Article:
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Last Updated: Wednesday, 10 November, 2004, 17:38 GMT
Divers find French invasion wreck
Fishguard Sub-AquaClub
Members of the Fishguard Sub-Aqua Club who have visited the wreck
Divers off the Pembrokeshire coast may be about to re-write history after discovering an unidentified shipwreck.

Until now it was widely believed that no ships were lost when the French invaded Fishguard in 1797 - the last foreign invasion of mainland Britain.

But items found off Strumble Head appear to be from a large warship dating back to the Napoleonic era.

Sub-aqua club members have discovered copper drift pins, large pieces of iron, a swivel gun and three cannons.

Strumble Head has a legendary reputation for wrecking trading ships and is just as dangerous today as it was hundreds of years ago
Richard Hughes

The finds have sparked interest from a number of official bodies, including the historic buildings agency Cadw.

The wreck, which lies in 30m (98ft) of water, was found by chance last year by Richard and Rebecca Hughes of Merlin's Bridge, near Haverfordwest.

Because of strong currents and poor weather they and other members of the Fishguard Sub-Aqua Club were unable to return to the site until this summer.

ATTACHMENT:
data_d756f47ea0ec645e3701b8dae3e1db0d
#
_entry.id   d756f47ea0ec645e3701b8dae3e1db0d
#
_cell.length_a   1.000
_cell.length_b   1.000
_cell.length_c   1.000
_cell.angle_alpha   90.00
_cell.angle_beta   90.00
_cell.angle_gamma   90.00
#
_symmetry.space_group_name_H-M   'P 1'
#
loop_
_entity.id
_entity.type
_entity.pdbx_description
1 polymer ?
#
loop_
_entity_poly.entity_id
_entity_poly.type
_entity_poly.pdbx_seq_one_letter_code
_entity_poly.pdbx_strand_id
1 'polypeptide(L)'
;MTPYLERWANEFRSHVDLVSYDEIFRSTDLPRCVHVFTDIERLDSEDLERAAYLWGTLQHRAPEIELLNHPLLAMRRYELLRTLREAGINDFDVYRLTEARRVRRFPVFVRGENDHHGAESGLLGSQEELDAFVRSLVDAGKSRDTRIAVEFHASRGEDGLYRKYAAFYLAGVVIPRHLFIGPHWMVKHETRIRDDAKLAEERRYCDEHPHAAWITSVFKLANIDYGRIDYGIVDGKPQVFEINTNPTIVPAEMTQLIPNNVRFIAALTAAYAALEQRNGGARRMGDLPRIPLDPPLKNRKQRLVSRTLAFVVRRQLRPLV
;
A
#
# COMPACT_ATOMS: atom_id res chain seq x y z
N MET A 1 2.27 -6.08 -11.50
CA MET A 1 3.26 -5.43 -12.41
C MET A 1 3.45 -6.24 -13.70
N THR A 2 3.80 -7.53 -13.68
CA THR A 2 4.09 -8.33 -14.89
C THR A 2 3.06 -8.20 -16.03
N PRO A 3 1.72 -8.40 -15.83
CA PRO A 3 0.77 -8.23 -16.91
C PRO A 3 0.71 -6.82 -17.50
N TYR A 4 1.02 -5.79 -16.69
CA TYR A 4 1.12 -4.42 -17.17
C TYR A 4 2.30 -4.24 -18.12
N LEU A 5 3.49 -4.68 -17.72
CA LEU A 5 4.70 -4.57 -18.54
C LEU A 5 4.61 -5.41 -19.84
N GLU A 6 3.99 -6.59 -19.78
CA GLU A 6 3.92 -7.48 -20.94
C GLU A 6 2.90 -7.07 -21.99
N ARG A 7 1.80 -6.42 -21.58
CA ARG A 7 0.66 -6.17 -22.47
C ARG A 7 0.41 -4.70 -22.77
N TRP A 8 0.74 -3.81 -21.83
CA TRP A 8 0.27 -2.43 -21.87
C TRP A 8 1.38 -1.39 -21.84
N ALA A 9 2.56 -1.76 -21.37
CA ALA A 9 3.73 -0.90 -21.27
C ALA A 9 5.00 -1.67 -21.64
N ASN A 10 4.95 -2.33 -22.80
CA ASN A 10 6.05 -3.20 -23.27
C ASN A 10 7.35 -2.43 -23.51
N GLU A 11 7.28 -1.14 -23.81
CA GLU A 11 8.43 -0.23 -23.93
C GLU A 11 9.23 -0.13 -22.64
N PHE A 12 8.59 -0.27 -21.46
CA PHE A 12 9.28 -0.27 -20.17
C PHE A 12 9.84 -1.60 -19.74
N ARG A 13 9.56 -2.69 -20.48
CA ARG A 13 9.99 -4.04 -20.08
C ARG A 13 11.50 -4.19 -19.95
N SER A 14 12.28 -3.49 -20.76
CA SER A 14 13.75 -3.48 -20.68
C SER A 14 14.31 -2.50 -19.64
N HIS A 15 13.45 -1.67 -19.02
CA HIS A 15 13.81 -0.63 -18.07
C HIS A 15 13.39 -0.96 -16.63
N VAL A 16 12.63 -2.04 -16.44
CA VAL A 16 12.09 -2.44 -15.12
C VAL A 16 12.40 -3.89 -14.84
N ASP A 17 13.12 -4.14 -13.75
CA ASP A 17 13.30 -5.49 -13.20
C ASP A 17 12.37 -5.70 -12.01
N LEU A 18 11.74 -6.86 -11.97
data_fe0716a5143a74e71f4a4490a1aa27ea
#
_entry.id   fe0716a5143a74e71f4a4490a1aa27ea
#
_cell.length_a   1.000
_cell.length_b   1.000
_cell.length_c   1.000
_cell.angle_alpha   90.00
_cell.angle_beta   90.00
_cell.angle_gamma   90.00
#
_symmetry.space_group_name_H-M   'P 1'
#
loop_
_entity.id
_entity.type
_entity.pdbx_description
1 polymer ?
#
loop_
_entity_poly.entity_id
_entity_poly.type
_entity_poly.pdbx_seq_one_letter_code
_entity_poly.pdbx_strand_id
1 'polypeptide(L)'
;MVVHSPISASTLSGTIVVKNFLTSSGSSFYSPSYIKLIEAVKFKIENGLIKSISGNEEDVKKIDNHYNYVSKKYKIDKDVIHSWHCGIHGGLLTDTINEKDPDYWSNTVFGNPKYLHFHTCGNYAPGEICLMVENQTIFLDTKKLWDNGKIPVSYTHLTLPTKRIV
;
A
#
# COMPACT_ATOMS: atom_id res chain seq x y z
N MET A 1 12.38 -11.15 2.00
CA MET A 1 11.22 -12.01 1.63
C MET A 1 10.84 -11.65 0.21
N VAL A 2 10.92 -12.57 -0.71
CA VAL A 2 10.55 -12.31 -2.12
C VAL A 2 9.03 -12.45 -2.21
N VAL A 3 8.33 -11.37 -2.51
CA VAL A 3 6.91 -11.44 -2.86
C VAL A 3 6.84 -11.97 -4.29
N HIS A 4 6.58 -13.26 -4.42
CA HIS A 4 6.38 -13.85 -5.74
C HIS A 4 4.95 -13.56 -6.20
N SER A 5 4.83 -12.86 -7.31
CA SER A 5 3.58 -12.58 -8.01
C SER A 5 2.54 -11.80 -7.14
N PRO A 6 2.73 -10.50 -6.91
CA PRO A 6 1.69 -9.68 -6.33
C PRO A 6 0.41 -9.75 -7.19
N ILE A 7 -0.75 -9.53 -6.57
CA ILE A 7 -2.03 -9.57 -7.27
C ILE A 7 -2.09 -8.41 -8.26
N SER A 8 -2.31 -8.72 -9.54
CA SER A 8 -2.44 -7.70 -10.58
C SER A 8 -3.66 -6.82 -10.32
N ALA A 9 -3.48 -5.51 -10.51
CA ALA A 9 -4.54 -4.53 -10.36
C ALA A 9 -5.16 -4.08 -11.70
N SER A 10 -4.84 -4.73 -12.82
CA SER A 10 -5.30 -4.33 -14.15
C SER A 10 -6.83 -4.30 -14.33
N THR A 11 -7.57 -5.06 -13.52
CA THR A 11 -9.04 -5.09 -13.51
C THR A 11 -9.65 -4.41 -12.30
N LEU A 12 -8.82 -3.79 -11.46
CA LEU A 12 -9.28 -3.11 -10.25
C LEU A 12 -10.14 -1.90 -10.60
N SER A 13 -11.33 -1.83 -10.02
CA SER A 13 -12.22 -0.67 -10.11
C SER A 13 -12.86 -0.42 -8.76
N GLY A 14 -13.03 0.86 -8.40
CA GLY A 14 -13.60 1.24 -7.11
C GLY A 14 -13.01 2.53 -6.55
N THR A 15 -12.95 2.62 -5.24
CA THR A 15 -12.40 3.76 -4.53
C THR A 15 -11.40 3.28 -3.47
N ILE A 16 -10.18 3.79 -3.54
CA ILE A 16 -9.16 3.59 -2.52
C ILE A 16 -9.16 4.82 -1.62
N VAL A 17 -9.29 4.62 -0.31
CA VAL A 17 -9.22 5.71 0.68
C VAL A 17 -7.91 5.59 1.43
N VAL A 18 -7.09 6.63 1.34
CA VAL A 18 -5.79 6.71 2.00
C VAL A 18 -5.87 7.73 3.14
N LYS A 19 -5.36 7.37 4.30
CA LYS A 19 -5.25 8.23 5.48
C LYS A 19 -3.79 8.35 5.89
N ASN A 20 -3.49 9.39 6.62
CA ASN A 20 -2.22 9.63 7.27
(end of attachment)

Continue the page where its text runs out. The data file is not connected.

After several false starts they eventually located the wreck and over the course of several dives have started to get an idea of the importance of their discovery.

Mr Hughes, the club's diving officer, said: "Strumble Head has a legendary reputation for wrecking trading ships and is just as dangerous today as it was hundreds of years ago.

Poor visibility

"Conditions for diving are rarely favourable so expeditions to this area have to be carefully planned.

Two the keel pins recovered next to a two litre bottle for size comparison

"Underwater visibility is often very poor so with no surface light at times we can only see what is visible in the beams of our torches.

"The day we first discovered the wreck visibility was unusually good, otherwise we would never have found it."

Club members have been able to recover a few small items from the sea floor including copper drift pins.

The Government's Receiver of Wreck has appointed the club as the official guardian of the site and the small finds to date have been donated to St Mary's Church Hall in Fishguard as part of the Last Invasion exhibition of artefacts.

According to legend, the 1797 invasion was repelled by Jemima Nicholas and other local women dressed in Welsh costume who were mistaken from a distance by the French as British troops.

The Welsh assembly's historic monuments agency Cadw and the Nautical Archaeological Society are hoping to send specialist divers to find out more about the wreck next year.

A spokeswoman for Cadw said: "Cadw is hoping to arrange for divers to explore the wreck early next year."

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